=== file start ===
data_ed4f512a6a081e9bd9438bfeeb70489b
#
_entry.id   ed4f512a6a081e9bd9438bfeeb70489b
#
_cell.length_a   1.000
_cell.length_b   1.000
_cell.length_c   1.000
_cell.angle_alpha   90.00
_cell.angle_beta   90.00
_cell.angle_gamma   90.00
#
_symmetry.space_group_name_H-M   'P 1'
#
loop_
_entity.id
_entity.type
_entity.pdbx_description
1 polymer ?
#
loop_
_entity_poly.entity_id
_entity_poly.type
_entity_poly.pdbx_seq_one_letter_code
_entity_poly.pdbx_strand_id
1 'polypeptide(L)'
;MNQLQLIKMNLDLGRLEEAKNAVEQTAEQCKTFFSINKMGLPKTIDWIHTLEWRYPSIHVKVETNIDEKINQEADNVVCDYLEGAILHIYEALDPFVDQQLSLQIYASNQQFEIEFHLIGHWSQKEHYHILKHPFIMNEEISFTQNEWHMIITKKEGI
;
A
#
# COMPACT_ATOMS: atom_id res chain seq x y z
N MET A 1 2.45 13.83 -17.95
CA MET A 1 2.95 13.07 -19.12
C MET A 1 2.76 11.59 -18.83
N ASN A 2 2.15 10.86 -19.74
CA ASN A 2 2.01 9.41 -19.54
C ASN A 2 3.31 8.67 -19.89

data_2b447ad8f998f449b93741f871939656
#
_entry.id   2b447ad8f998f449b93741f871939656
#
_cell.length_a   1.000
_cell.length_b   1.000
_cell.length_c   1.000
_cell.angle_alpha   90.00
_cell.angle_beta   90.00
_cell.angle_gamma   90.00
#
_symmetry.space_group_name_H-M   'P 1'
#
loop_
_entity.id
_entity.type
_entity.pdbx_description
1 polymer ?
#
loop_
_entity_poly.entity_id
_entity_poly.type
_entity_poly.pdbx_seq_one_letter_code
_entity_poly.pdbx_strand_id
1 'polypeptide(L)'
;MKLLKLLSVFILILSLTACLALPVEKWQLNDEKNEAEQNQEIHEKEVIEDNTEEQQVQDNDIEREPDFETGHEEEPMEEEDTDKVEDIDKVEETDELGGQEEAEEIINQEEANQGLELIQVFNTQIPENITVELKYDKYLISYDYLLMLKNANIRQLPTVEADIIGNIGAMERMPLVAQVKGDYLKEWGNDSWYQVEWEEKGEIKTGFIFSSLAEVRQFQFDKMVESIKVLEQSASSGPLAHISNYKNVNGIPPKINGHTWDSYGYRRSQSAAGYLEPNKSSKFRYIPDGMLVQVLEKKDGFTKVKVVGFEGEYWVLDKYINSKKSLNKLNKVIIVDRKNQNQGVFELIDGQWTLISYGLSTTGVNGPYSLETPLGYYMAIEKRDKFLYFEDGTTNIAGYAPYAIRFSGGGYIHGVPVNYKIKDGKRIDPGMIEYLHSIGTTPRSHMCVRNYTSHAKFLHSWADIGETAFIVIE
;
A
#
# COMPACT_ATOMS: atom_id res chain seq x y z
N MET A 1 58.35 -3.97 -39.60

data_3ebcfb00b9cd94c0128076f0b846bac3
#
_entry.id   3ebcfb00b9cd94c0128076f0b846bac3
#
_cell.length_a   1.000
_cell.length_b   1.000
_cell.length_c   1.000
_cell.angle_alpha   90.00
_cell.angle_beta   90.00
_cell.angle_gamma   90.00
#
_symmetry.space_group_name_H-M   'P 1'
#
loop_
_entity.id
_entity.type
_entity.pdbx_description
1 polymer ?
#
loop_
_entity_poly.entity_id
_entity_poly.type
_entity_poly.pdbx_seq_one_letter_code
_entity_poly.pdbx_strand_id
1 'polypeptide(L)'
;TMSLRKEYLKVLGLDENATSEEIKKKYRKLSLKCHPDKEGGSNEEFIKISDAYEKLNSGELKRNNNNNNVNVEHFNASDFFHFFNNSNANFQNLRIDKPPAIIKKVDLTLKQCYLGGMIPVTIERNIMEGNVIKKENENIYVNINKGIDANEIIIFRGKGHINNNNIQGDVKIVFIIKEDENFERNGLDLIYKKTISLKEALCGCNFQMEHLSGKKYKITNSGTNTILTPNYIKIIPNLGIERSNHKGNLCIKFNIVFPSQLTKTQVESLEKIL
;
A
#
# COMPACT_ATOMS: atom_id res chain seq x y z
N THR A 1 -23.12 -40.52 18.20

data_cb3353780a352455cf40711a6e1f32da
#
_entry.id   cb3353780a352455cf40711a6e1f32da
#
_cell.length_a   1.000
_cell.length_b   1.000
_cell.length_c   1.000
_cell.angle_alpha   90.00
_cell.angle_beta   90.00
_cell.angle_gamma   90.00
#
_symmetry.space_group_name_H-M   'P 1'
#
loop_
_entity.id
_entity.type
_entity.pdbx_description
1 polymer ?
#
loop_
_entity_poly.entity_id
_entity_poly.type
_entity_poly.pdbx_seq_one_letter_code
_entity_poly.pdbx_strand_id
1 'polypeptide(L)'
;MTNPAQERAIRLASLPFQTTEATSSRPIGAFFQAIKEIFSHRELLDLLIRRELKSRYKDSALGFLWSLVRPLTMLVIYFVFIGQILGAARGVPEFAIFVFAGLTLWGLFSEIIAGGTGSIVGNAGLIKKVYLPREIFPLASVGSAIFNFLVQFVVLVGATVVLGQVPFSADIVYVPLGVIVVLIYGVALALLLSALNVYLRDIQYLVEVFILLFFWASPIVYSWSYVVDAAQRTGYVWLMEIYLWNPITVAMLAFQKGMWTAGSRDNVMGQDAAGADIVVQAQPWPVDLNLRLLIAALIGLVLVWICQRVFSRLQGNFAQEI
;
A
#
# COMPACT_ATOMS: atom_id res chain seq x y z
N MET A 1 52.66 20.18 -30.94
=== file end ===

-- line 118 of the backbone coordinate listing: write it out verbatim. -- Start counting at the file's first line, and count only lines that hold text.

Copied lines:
loop_